In addition to being a game that is easy to learn and very entertaining to play, the best thing about Pukka Golf is that it is free to play. You can grab your copy from the Google Play store and play the majority of the levels without having to spend a single cent. You will have to put up with a few ads of course, but with a single in-app purchase you can remove these and gain access to the remaining levels. This is more than fair and allows anyone to play enough of the game to see if it is something that they enjoy enough to support the developers. It also means that I can wholeheartedly recommend the game as players have nothing to lose by trying it out. Thanks to the excellent level design and the replay value of Pukka Golf I still find myself going back and trying to earn stars for some of the harder levels. The ability to challenge friends for the leaderboard also increases the longevity of the game immensely.

While it might not be as flashy as other titles on the market, Pukka Golf definitely delivers when it comes to the gameplay. Despite a very straightforward concept, the game manages a great balance of fun and challenge thanks to its great level designs and the inclusion of different obstacles. The game had me hooked right off the bat and will probably remain installed on my tablet until I have earned every single star.

Related posts



This game started out life as a tech-demo and while it has been fleshed out a bit it still loses its shine too soon. The gameplay is novel enough, but after a few hours of just drawing Pac-Men you might find yourself yearning for something with a bit more depth. Gameplay: The novelty factor is high, but the concept soon becomes tiresome. Graphics: About as good as you can draw Pac-Man. Sound: The tunes trigger some nostalgia.

Super Mario Advance

Super Mario Advance

I am sure that I am not the only one that was disappointing when it became apparent that this game is a remake and not something original. While it is nice that a new generation of games can experience this classic, it has had a previous re-release as well on the SNES, so most longtime Nintendo fans will already have played this game before at least once or twice. Gameplay: It is a classic, but the impact is less if you have already played it before repeatedly. Graphics: A nice colorful update to the original. Sound: Not bad, but the new voices can be grating.

Feel the Magic: XY/XX

Feel the Magic: XY/XX

Feel The Magic XY/XX is a great showcase of the DS capabilities, but its definitely let down but its length. Essentially a collection of mini-games that make good use of the touch screen and microphone to test your skills it does become a bit repetitive and there's not much to keep you coming back once you've completed it. Gameplay: Wacky and unique mini-games. Graphics: Has a very stylish retro look and feel. Sound: Charming and catchy.

Advance Wars

Advance Wars

The Gameboy Advance is the last place I would have expected an engrossing, turn based war game, but once I started playing Advance Wars I was hooked. The visuals and audio is rather minimal, but the gameplay is addictive enough that you will hardly notice this. Even if you are not a fan of strategy games, this one might just change your mind. Gameplay: Deeper than your average GBA game and incredibly addictive. Graphics: Very minimal, but very cool unit designs. Sound: Catchy but very repetitive.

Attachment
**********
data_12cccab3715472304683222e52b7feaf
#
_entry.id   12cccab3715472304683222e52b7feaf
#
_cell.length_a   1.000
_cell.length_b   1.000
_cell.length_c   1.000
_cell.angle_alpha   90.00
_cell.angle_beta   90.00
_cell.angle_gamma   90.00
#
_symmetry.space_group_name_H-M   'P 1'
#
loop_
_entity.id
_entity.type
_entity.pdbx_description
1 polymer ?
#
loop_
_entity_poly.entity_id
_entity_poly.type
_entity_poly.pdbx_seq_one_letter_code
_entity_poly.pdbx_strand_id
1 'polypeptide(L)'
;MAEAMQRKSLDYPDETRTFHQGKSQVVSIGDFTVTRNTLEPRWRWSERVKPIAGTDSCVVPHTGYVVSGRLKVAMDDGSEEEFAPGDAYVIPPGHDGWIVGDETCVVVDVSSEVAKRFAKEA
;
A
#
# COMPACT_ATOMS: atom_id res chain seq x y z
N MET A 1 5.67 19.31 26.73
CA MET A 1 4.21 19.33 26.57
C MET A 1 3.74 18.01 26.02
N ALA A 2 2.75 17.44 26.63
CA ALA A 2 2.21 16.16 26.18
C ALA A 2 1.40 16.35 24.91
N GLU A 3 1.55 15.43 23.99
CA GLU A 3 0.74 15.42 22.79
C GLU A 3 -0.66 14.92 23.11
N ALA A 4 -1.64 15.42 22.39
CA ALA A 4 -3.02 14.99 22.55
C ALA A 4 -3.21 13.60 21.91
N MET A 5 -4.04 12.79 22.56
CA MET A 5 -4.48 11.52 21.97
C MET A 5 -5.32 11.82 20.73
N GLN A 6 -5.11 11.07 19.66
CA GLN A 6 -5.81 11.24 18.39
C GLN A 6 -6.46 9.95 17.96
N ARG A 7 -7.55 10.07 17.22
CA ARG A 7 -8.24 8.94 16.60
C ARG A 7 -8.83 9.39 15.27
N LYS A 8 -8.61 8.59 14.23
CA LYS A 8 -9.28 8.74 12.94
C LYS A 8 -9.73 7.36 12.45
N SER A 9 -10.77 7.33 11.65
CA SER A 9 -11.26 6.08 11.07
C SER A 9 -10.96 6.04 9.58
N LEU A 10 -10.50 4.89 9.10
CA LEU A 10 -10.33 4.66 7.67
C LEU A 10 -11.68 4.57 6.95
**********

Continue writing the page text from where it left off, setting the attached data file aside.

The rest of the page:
Guilty Gear X Advance Edition

Guilty Gear X Advance Edition

I must admit that I had more fun that I expected with this port of the game. The visuals and sound let it down but the gameplay remains solid. It is a lot easier than the other versions which is bad if you are experienced with the game and good if you have struggled to get anywhere with the other games. Nevertheless fighting games on the go don't get much better than this on GBA. Gameplay: This actually comes close to the bigger versions except for the vastly reduced difficulty. Graphics: Tiny characters and bland backgrounds but at least everything is recognizable. Sound: As bad as you would expect from the Gameboy Advance.

Pac ‘N Roll

Pac 'N Roll

Pac N Roll is not a game that is going to set your world on fire and astound you with its innovative new concepts but it is fun while it lasts. The controls work well and the levels become quite challenging later on. Repetition does start to creep in after a while so you might want to try before you buy. Gameplay: An interesting take on the genre. Graphics: Bold and cheerful. Sound: Apart from the horrible voice samples not too bad.

1 Comment

  1. Sirenson February 1, 2015

    This is the kind of game that I would scroll right past in the play store without a second glance because of the name. No offense to the devs, but there are so many android games out now that unless someone is looking for a “golf” game they won’t even find this I think and people looking for a golf game might not want something like this which kinda puts it in limbo. After reading this review I get why you would call it a golf game but it sounds like the concept is far better than one would infer from the name. Not many people outside the UK might even know what pukka means. Anyway that’s just my opinion, off to check out the game now.

Leave a comment

four × 4 =